The index has been calculated from July 1, 2000, sharing a starting point of 15,628 with the Total Return index.By January 1, 2009, the Total Return index had increased to 24,347, while the Total Return plus Franking Credit had reached 27,175. This is an additional 18% of return for investors, which comes about because of the average additional franking return of 1.33% a year, plus the benefits of this additional return compounding over time.

Another way to interpret this is that an initial investment of $15,628 in July 2000 would have grown to $24,300 by the January 1, 2009, when dividends and growth are included; and to $27,000 when the value of dividends, growth and franking credits are included.

Below are a graph and table comparing the ASX 200 Total Return index and the Total Return plus Franking Credit index.

nFranking credits' value revealed, in graph form .

 

n. and by the numbers

ASX200 TR Index
Average Franking 6 Months Prior (%)
Total Return PLUS Franking Index
July 1, 2000
15,628
1.27
15,628
January 1, 2001
15,404
1.26
15,501
July 1, 2001
17,045
1.38
17,258
January 1, 2002
17,023
1.40
17,358
July 1, 2002
16,245
1.20
16,669
January 1, 2003
15,434
1.17
15,933
July 1, 2003
15,967
1.27
16,584
January 1, 2004
17,749
1.71
18,577
July 1, 2004
19,417
1.75
20,485
January 1, 2005
22,774
1.34
24,163
July 1, 2005
24,534
1.32
26,191
January 1, 2006
27,943
1.31
30,001
July 1, 2006
30,405
1.39
32,853
January 1, 2007
34,711
1.37
37,731
July 1, 2007
39,119
1.26
42,759
January 1, 2008
40,292
1.13
44,281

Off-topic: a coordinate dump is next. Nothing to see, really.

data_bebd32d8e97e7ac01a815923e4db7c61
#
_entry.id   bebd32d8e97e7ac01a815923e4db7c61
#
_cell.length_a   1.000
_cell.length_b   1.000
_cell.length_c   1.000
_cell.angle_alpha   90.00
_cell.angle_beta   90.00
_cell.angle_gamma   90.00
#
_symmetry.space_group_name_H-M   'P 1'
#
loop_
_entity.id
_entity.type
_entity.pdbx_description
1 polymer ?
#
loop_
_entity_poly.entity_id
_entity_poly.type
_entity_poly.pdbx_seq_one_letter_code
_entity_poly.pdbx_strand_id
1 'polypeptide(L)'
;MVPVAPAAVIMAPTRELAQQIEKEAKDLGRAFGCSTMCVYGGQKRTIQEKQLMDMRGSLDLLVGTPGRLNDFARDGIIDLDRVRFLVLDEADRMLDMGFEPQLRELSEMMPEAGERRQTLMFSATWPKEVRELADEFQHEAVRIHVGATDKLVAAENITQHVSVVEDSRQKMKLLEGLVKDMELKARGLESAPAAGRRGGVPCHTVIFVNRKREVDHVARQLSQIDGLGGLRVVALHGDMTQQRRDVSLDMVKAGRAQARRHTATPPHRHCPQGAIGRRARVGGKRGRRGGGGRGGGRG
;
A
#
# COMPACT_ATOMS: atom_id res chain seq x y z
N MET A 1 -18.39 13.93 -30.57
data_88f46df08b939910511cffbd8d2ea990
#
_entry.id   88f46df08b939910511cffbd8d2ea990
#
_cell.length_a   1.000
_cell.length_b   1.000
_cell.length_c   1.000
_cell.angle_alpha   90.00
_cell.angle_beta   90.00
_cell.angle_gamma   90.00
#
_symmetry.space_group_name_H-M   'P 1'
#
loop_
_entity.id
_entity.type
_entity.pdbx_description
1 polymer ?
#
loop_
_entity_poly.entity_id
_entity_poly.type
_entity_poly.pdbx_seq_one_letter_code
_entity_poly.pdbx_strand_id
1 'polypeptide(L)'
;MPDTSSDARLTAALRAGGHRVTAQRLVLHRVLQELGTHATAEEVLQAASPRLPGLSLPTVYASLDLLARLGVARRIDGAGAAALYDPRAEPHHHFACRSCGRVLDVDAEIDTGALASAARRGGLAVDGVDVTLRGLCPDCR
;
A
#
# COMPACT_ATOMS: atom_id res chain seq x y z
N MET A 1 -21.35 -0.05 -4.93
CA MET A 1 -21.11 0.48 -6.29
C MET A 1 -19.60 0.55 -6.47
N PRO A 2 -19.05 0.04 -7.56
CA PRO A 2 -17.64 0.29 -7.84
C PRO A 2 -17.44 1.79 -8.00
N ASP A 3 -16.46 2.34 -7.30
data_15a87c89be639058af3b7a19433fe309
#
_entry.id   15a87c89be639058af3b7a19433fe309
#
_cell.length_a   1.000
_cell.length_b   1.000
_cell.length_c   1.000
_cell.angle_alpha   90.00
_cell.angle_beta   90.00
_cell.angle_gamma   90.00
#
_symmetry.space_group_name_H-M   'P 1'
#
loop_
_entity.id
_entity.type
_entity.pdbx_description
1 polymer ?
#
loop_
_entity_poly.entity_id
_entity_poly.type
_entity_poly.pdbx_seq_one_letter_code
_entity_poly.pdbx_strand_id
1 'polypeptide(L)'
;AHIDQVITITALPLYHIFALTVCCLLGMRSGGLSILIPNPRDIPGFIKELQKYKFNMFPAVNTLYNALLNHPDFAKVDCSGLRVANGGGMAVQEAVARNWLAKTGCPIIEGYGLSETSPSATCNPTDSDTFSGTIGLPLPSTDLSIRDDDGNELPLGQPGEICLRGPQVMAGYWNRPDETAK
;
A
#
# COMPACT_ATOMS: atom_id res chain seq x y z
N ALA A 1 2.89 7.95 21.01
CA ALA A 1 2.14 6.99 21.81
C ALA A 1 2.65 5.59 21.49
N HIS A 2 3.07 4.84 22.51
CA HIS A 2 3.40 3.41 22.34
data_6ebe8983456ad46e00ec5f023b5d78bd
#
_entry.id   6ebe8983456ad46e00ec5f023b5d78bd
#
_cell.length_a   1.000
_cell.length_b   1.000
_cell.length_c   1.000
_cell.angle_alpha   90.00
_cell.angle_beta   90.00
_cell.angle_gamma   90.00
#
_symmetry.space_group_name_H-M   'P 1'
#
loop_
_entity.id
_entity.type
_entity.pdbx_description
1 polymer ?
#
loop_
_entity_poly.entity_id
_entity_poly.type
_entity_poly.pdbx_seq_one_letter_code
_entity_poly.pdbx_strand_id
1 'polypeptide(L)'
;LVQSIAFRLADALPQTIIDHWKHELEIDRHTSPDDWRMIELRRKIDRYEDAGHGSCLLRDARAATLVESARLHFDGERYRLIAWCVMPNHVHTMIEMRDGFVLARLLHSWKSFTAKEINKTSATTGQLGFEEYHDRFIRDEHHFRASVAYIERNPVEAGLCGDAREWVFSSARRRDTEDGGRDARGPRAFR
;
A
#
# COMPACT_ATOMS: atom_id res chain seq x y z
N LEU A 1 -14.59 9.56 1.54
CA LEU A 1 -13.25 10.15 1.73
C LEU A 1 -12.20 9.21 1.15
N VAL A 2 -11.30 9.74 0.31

July 1, 2008
33,875
1.12
37,478
January 1, 2009
24,347
1.27
27,175

Conclusion

The debate about franking credits seems to come down to a reasonably simple concept: should the Australian tax system be reformed such that Australian investments are more attractive to foreign investors through a cut to the Australian company tax rate at the expense of the benefits to Australian investors of franking credits. With Australians enjoying benefits of 1.3% a year (on average) from franking credits, the case to retain the status quo seems strong.
 
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The basics of franking credits


Australian shares have the ability to pay income to investors with "franking" or "imputation" credits. At the simplest level, it means that if a company has paid tax on their earnings they can pass on a tax credit (the franking or imputation credit) to the investor. For example, let us consider a company that earns $1 per share. The corporate tax rate means it pays 30 in tax, leaving 70 to pay to investors as a dividend. However, the company can pay both a 70 cash dividend and a 30 "franking credit" to the investor. The 30 is basically a "prepayment of tax" for the investor.

Here's how this works for a superannuation investor, who pays tax at the rate of 15%. They have to pay tax on the full value of the cash dividend and the franking credits, so they pay tax on (70 plus 30) = $1. This is known as the "grossed up" amount of the dividend. So, the tax owing is 15% of $1 = 15. However, the super fund has a 30 franking credit (prepayment of tax) so the actual tax to be paid is (15 owing minus the 30 franking credit) = minus 15, meaning the super fund would receive a refund of 15 on that dividend. The total benefit of the dividend is the 70 cash dividend plus the 15 tax refund.

(In reality a superannuation fund may not receive a tax refund of the 15 if there is other tax owing from other investments; the 15 is used to offset that other tax first and, if there are excess franking credits, will then receive a tax refund). In a superannuation pension fund, where the tax rate is 15%, all franking credits are received back by the fund as a tax refund.

Scott Francis' articles in the Eureka Report